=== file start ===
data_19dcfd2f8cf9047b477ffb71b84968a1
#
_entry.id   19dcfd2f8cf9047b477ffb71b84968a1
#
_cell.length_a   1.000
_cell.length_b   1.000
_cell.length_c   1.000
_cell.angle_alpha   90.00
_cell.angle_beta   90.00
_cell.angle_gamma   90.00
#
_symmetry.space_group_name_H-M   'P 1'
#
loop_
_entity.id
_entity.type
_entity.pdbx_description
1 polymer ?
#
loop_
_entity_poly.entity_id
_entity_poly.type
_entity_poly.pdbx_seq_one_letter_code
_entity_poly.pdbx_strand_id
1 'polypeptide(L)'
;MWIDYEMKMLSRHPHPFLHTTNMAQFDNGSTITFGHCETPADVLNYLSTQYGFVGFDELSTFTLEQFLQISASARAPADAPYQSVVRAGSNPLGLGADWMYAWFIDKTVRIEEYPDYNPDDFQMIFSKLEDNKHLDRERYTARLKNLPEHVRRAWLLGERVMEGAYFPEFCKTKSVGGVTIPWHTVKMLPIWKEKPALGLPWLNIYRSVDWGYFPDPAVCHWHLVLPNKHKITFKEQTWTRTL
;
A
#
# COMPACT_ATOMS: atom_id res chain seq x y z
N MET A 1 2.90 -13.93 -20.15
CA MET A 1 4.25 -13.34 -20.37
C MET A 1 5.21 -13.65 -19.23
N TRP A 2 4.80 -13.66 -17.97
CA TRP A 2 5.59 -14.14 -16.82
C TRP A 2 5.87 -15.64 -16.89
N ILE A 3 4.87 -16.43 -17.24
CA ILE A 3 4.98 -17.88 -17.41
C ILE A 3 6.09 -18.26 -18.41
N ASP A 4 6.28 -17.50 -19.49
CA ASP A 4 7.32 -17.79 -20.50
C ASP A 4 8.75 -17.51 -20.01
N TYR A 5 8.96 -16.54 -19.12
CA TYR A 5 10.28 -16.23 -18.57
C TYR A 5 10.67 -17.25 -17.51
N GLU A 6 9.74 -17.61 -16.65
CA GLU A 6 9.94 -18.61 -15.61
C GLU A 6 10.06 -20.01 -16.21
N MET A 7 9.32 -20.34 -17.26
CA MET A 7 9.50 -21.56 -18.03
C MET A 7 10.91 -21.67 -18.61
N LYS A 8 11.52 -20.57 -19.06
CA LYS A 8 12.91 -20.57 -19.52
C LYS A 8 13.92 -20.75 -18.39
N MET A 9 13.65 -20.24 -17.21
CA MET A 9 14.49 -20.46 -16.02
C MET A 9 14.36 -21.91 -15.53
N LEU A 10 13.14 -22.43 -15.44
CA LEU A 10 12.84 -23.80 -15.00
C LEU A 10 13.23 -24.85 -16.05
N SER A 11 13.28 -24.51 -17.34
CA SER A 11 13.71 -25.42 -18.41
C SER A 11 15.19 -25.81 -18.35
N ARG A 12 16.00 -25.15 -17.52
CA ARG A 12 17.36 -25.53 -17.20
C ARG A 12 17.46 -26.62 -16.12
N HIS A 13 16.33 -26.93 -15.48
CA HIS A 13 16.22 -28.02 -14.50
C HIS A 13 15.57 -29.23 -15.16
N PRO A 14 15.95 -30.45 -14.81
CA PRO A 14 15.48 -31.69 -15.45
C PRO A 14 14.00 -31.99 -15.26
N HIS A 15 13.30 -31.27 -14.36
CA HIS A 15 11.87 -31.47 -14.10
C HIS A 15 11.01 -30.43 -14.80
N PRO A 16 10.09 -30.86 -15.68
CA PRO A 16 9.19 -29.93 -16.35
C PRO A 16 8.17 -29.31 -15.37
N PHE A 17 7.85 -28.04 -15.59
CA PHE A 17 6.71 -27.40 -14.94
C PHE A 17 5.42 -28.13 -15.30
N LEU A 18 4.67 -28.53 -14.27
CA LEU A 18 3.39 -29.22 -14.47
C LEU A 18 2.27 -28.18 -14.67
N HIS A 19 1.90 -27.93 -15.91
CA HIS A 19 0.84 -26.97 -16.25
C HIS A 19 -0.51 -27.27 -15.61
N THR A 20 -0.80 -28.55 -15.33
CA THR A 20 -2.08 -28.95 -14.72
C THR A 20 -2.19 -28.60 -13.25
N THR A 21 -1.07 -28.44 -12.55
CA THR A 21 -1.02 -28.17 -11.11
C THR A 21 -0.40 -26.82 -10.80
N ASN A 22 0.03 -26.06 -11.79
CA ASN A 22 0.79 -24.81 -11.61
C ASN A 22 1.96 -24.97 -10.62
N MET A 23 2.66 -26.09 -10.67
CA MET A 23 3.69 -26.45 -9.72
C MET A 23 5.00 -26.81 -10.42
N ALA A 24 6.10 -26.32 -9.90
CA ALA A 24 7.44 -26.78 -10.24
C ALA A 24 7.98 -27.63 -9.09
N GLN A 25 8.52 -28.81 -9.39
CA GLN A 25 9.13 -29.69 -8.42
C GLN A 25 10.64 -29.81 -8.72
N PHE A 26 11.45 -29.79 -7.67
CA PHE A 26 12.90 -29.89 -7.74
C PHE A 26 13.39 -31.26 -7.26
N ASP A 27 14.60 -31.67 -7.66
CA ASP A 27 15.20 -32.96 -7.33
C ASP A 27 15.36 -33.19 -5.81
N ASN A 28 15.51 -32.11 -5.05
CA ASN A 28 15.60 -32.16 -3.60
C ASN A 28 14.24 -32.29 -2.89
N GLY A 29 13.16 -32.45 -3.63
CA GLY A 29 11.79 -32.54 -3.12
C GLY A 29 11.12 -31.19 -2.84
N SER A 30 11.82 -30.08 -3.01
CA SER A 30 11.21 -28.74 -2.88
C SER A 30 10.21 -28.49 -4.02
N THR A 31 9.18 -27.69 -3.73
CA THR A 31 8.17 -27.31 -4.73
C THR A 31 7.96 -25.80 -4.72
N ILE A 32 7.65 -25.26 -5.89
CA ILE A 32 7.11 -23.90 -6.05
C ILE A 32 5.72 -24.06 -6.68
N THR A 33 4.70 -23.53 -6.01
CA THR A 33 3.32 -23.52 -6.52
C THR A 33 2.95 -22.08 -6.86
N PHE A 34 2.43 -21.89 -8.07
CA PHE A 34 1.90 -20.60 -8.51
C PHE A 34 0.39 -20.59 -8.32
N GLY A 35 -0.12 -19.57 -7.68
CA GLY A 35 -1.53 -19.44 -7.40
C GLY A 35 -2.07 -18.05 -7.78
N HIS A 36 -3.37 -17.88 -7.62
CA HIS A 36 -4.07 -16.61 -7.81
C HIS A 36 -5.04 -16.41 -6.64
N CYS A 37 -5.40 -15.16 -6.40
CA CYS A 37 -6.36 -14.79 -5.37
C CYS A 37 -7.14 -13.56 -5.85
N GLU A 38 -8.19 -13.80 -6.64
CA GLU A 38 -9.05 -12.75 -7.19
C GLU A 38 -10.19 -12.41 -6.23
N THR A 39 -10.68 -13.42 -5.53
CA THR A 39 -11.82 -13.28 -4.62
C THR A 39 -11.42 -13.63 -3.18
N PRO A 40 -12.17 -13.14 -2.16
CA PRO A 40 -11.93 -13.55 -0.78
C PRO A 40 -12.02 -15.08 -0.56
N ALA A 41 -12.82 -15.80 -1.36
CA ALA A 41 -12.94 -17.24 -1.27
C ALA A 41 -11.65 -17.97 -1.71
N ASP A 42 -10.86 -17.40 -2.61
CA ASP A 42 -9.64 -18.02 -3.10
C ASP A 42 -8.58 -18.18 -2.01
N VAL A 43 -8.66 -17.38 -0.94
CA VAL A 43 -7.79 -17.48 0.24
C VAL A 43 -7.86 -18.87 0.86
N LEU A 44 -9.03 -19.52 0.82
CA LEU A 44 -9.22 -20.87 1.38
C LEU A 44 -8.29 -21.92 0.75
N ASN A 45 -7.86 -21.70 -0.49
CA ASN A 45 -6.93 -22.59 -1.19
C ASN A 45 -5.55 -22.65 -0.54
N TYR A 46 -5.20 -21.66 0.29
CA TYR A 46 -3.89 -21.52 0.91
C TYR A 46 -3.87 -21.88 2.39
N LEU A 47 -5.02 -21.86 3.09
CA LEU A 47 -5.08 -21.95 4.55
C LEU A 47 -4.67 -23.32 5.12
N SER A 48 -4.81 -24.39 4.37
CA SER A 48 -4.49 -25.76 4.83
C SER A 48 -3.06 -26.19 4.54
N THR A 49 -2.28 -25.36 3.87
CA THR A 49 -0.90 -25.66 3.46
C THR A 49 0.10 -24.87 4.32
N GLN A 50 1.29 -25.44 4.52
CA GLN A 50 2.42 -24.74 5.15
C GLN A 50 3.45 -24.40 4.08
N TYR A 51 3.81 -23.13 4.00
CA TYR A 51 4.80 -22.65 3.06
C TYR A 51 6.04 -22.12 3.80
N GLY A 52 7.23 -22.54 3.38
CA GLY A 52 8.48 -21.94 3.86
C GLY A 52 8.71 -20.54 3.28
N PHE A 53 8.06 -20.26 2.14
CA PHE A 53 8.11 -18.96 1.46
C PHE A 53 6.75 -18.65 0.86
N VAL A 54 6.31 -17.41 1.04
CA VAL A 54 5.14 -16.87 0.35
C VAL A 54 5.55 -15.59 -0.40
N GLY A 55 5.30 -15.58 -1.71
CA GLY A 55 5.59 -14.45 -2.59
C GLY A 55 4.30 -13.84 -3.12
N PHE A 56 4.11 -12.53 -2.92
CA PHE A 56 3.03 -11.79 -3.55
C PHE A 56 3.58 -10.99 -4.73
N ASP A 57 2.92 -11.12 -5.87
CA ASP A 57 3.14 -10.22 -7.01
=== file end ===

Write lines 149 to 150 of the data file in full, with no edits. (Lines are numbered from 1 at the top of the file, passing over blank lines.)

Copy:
CA PRO A 40 -11.93 -13.55 -0.78
C PRO A 40 -12.02 -15.08 -0.56